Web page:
Keeping up with the real estate market these days, especially if you’re actively trying to buy or sell, can be stressful. Most can attest to witnessing the phenomenon, coming out of the pandemic and seeing a for sale sign go up and the next day the property would be sold.

According to CIR Realty’s Nicole Henson, the market is still a seller’s market, but it’s not as frenetic as it was in March and April. She says less frenzy is good: “Balanced market conditions are really better for everyone, especially buyers. It’s hard when you know you’re 1 out of 10 people making an offer. Nine of them don’t get home, and they’re back in there spinning their wheels trying to find something and so it can get daunting pretty quickly. You know, I would really like to see us get back to more balanced market conditions. This seems to be the trend in June 2022 and although the housing market, according to experts, may be cooling, this is not necessarily a bad thing.

However, it is still a seller’s market with respect to demand driving prices.

Henson says, “So it’s interesting to note that in January at Cochrane, we started with an average sale price of $464,500, go to May, and we had an average sale price of $521,000. So there’s been a big increase over the months here, but the peak was really March 2022. When we saw an average sale price of $520,000, but where we really peaked in March , that was the average detached selling price was $654,000, then by May of this year we were down to $612,600. But, despite prices being slightly down from the detached average, the overall average is, you know, $1000 higher in May 2022 compared to March when we had the most activity.

There are a few driving factors keeping the housing market hot for sellers in Cochrane, the first being a shortage of inventory. Henson says: ‘So far we’ve had less than a month’s supply in Cochrane so the demand is really high and there just aren’t enough new homes on the market or enough new homes under construction to meet this demand. The second factor is an influx of out-of-province buyers: “We’re seeing a lot of movement of people moving into the city, […] it’s the people coming to Cochrane from out of province that I see really pushing prices up and making extremely strong offers. So what does Hansen expect in the summer and fall? She looks forward to a more balanced market. There was a bit of a rush in May and June, then there is usually a slowdown in July with a pick-up in late August and September, before the start of the school year. Again, the challenge for real estate agents in town will be finding inventory. Additionally, Henson says interest rates are going to be a mitigating factor.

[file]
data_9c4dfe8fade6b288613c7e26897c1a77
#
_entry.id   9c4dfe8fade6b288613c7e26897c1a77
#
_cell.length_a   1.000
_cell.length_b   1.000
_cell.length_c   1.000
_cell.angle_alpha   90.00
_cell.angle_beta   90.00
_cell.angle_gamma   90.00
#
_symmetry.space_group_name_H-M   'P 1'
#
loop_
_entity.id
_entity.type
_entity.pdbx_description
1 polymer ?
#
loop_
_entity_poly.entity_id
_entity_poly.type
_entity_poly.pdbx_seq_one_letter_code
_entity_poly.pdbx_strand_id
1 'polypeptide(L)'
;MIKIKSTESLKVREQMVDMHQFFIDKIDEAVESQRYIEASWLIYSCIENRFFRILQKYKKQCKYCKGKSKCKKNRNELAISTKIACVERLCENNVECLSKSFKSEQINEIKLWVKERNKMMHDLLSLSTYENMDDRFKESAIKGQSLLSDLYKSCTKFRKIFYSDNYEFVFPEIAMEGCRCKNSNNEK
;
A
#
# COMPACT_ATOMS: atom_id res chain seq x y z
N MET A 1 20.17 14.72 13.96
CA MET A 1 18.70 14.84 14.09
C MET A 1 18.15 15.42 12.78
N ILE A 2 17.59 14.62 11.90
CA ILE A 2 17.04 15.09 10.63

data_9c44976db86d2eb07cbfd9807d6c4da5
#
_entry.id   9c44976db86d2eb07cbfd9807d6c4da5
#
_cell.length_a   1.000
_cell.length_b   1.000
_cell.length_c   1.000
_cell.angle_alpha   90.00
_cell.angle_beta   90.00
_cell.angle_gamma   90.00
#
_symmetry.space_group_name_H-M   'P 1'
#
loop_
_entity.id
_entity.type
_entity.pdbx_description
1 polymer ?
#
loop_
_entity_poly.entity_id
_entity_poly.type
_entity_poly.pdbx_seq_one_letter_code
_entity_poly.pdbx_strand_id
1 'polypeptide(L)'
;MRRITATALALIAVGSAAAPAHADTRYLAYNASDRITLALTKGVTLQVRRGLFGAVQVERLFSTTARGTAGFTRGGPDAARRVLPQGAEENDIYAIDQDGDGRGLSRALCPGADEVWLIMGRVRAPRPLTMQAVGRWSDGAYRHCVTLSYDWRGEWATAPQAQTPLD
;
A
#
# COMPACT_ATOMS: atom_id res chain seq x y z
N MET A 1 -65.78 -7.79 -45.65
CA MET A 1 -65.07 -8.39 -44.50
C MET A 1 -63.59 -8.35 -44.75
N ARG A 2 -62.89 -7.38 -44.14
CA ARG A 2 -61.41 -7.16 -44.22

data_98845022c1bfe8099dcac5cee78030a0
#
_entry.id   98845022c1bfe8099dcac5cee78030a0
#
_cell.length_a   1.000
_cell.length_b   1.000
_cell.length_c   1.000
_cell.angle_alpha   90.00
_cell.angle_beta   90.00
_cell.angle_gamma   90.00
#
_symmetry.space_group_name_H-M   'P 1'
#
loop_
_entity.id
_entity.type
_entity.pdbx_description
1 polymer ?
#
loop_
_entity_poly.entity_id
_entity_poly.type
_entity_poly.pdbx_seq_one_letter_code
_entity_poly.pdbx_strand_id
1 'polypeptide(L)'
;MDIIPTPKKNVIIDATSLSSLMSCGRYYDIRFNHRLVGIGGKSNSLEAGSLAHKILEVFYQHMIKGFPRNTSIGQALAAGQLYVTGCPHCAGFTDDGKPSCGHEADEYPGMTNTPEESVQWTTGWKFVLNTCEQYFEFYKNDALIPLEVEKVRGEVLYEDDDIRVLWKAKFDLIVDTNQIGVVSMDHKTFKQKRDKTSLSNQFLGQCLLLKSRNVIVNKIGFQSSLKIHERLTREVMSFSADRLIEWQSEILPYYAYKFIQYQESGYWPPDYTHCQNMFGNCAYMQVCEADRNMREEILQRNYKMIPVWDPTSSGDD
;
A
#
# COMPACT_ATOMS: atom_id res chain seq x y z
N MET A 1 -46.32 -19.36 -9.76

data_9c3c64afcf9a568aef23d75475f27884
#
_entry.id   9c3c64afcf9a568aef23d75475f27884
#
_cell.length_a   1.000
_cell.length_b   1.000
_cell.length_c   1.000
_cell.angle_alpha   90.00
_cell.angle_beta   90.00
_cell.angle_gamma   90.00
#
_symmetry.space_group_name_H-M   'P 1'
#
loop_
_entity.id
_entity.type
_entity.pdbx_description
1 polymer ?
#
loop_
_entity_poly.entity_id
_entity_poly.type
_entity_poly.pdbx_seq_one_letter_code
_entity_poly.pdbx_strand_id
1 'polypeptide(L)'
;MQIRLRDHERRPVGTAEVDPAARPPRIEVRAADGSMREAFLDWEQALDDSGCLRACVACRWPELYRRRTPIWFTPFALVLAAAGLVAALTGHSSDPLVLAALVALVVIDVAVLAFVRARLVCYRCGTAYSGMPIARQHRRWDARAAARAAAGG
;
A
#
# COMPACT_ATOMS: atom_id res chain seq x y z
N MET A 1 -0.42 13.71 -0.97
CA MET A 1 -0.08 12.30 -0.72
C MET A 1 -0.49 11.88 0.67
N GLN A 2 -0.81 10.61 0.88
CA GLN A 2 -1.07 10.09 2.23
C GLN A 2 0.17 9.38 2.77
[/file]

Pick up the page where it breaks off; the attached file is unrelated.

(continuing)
Mortgage Connection’s Greg Foss says there are a few factors ahead that could affect the housing market. He says: “The Bank of Canada is expected to raise interest rates by at least 1% by the end of this year, and so in the short term, their next meeting date is approaching in July and the Federal Reserve and the United States just raised interest rates by about 0.75% and the Bank of Canada is expected to follow that as well, and so the minimum that they will raise rates will most likely be one half percent in July, then they might rise as high as 0.75% in July, then they expect to watch what happens in the market. See how much impact that choice has on this decision, then see how much they’re going to increase it by the end of the year.

Foss’ advice, “Don’t panic, it’s number one.” This is where a lot of people will think this increased interest is important, and it is. Money is money, but when you look at the black-and-white numbers of how it affects your mortgage payment, it’s not worth panicking about. That’s step one, then step two, if you’re sensitive to price increases, maybe it’s time to consider taking an adjustable rate mortgage and locking it into a fixed loan and see if that’s okay. is a good option for you.